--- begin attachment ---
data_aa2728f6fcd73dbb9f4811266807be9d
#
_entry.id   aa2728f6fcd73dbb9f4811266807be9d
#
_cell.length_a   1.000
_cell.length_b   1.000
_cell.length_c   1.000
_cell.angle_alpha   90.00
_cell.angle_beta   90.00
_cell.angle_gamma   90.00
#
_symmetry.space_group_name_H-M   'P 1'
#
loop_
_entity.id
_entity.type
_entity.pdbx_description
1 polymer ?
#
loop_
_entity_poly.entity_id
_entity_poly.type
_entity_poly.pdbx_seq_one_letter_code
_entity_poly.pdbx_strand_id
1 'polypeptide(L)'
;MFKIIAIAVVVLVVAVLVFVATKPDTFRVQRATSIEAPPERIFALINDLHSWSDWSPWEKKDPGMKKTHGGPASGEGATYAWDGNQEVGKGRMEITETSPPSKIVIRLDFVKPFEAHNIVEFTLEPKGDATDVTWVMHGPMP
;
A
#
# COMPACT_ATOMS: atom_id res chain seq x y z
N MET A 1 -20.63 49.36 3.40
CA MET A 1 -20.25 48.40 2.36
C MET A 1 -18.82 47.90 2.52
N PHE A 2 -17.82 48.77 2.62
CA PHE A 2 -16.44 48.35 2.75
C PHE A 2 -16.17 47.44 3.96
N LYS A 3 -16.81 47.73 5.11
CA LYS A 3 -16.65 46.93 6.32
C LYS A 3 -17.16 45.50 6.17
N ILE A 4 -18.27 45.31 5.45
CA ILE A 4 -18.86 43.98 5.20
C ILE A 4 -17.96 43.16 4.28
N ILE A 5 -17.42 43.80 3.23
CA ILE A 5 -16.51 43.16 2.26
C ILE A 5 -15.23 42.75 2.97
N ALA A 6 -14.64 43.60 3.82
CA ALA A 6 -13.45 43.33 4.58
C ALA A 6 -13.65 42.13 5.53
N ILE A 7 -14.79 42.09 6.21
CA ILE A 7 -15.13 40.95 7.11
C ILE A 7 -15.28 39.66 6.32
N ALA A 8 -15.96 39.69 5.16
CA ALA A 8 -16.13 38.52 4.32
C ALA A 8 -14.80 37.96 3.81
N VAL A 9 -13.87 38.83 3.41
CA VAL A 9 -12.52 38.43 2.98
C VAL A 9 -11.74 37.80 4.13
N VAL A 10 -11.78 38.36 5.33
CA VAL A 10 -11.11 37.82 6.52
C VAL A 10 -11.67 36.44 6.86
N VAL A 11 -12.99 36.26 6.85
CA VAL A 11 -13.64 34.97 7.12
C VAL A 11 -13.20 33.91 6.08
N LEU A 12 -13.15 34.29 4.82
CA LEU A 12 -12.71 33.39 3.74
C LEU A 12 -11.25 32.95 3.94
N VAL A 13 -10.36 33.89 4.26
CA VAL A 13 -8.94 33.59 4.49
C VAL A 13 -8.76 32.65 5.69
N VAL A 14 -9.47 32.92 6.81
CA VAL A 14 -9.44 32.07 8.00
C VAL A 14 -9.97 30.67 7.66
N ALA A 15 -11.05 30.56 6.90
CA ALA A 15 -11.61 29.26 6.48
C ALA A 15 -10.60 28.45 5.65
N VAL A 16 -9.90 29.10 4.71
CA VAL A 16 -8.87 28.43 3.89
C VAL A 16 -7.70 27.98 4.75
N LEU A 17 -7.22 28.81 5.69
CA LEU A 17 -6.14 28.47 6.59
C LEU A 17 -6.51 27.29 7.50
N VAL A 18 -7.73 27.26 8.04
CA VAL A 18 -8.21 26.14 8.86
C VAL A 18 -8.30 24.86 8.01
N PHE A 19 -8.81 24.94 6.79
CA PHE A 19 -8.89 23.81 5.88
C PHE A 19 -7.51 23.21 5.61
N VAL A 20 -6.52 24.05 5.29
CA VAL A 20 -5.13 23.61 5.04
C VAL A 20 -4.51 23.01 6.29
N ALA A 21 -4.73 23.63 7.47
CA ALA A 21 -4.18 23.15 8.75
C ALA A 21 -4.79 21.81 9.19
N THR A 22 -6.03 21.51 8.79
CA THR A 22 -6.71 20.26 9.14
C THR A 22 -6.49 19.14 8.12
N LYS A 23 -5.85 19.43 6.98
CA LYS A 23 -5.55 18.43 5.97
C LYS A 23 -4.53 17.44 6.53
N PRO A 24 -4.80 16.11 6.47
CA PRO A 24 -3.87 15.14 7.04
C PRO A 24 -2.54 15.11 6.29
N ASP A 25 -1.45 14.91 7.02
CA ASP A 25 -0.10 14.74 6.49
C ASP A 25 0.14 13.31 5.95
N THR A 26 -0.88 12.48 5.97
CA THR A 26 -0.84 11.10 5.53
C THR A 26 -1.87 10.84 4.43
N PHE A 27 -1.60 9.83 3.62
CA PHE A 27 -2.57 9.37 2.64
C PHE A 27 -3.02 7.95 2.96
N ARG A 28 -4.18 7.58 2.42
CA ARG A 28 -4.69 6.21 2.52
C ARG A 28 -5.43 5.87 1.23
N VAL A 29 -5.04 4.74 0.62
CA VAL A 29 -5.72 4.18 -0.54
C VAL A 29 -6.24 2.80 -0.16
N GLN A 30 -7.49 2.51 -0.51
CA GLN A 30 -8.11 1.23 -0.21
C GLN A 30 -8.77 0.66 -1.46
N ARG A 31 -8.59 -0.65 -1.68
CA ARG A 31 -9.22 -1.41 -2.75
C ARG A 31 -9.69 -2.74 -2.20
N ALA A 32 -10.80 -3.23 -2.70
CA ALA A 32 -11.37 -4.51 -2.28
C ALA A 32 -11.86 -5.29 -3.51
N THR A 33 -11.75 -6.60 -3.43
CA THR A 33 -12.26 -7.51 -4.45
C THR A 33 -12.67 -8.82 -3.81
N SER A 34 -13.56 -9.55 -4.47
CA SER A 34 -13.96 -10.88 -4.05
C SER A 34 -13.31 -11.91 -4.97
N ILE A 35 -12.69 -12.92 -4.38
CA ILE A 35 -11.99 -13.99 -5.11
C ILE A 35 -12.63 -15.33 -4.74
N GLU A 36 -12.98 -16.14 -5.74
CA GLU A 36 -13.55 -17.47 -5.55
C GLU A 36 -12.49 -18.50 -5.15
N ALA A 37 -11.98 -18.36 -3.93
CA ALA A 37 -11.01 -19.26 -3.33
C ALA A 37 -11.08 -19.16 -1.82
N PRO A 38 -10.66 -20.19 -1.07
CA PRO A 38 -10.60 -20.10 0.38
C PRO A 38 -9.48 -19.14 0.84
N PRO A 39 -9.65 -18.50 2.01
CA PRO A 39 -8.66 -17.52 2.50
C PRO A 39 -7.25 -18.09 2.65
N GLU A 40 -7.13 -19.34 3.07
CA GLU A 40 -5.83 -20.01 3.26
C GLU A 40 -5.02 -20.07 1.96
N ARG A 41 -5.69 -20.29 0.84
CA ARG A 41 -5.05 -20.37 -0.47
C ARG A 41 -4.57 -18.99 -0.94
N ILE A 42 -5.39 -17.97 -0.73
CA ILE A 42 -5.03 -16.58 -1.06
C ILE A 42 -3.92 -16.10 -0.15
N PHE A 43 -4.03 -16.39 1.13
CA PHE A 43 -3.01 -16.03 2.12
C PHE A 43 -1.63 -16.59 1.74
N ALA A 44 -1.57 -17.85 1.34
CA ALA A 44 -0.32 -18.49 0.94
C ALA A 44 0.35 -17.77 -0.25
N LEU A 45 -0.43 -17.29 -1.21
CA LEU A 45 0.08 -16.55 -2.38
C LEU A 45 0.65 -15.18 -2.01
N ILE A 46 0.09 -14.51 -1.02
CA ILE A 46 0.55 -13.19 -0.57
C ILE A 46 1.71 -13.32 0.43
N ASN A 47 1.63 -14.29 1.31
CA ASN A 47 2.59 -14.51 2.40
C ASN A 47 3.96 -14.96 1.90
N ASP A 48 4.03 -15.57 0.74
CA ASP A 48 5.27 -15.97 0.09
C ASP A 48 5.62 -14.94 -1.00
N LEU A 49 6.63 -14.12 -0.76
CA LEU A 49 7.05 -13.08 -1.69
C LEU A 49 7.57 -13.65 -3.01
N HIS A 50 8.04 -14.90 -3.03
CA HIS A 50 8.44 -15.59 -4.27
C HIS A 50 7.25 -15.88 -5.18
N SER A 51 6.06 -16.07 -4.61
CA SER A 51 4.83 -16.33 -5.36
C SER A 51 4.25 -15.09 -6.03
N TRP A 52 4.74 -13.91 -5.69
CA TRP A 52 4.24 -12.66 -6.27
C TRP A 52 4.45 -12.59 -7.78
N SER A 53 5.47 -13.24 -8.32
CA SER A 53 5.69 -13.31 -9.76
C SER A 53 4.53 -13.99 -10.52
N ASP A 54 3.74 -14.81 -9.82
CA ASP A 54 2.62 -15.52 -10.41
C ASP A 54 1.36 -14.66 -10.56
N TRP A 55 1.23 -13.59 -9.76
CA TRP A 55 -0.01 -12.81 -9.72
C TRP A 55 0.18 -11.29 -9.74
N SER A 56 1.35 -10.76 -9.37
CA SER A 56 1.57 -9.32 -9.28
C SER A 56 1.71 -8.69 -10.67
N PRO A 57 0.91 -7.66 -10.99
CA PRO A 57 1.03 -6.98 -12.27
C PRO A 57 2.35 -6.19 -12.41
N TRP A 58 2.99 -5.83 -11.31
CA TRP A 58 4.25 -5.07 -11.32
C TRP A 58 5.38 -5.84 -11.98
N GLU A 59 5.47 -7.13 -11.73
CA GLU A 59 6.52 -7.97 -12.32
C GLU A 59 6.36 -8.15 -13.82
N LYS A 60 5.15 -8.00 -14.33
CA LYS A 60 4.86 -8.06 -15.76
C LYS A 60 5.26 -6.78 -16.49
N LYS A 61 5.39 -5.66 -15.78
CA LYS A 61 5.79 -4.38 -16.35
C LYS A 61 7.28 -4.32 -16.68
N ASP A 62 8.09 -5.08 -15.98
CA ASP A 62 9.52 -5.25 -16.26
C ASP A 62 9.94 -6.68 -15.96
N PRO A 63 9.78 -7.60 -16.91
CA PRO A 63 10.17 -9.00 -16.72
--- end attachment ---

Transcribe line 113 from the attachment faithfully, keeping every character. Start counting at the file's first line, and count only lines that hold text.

CA ARG A 28 -4.69 6.21 2.52